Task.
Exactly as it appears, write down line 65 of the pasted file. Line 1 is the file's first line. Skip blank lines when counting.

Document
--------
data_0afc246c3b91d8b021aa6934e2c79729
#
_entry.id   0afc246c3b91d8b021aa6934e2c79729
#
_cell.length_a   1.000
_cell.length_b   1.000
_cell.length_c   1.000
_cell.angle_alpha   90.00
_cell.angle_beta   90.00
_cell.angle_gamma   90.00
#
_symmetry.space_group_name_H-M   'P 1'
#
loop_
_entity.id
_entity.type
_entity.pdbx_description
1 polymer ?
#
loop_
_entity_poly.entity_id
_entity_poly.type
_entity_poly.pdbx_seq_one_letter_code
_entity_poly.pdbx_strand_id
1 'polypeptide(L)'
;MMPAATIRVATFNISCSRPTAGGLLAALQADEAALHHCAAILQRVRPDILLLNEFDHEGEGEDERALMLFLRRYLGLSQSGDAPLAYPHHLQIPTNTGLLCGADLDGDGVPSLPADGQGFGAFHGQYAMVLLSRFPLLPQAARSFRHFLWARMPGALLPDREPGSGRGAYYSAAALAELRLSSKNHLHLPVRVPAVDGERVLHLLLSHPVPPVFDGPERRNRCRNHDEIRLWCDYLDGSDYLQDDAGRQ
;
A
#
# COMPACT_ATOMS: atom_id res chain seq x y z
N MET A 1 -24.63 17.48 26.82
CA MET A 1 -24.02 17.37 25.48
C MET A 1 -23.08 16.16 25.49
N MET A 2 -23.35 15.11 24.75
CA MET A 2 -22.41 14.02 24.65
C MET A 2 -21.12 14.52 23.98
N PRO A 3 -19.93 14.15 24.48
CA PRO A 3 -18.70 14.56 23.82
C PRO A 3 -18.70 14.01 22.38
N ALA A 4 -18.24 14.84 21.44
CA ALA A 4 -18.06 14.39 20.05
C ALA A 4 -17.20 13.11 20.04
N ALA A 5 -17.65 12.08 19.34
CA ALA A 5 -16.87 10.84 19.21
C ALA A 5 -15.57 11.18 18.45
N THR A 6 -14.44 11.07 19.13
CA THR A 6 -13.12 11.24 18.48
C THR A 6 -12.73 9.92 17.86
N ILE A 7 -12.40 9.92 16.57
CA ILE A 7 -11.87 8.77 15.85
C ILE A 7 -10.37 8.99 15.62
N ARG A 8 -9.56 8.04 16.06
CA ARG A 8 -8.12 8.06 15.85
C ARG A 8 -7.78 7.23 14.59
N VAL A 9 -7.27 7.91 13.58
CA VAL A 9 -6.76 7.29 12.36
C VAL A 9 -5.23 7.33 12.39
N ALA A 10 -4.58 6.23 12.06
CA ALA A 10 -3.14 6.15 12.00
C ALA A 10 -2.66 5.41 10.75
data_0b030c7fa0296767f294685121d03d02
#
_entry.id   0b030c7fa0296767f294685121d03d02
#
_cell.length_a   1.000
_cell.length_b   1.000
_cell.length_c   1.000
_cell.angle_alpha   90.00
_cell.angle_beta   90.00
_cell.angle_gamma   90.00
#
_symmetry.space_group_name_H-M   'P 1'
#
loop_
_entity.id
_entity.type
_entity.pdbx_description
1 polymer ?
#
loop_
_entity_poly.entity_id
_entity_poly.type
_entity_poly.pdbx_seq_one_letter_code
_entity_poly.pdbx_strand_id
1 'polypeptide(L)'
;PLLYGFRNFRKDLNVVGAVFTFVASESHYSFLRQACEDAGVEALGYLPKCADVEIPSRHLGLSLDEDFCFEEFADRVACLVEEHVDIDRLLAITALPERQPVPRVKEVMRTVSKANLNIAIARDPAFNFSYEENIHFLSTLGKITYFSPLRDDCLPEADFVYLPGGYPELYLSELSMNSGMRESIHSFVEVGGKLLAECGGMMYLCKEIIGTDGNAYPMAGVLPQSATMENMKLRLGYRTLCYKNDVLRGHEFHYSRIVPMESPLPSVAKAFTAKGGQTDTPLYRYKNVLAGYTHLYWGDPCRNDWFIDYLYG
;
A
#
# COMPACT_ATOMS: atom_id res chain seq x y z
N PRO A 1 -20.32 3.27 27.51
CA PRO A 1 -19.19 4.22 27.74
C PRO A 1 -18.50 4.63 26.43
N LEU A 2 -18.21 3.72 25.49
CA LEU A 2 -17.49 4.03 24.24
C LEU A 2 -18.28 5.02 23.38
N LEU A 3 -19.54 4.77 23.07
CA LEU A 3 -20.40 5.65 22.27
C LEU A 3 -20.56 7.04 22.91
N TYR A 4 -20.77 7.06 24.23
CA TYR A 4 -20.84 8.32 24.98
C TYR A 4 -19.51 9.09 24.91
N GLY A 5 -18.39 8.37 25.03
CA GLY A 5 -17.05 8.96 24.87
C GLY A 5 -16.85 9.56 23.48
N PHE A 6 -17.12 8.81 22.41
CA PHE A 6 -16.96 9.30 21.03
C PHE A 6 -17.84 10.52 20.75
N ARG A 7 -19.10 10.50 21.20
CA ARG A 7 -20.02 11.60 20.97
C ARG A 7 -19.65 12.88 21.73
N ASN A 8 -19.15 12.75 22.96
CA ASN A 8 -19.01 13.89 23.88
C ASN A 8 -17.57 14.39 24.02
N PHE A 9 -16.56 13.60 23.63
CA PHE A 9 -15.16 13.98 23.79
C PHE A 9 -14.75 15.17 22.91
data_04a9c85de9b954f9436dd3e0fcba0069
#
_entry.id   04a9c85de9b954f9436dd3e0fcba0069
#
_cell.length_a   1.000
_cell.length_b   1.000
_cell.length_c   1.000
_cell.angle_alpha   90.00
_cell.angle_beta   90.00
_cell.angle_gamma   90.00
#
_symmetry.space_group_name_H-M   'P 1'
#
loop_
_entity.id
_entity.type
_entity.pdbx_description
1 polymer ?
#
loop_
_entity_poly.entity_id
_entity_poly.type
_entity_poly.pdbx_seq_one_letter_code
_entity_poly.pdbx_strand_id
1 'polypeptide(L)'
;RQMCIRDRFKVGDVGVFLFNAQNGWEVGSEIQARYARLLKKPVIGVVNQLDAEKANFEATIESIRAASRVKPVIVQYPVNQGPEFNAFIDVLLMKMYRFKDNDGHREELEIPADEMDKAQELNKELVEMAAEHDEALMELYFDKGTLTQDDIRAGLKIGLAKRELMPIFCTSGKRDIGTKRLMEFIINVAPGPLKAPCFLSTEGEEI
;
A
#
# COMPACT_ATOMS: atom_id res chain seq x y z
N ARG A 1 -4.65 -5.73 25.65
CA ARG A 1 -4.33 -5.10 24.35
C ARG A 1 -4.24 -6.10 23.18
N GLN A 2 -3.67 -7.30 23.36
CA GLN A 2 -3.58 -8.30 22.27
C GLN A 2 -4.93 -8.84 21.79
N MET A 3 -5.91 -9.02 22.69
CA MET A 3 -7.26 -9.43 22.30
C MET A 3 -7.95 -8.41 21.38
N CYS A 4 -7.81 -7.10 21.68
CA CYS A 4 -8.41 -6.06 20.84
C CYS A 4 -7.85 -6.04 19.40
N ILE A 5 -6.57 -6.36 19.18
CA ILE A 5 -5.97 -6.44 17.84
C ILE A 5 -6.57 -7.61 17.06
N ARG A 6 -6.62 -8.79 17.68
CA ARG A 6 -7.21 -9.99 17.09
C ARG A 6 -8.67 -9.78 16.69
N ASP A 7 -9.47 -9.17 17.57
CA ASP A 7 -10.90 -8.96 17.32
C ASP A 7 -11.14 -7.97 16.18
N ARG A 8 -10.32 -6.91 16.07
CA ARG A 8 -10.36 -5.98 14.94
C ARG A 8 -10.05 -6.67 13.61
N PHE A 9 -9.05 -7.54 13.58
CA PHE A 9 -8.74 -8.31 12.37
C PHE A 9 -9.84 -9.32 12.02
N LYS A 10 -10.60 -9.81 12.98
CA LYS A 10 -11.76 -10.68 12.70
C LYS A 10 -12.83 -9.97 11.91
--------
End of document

_cell.length_a   1.000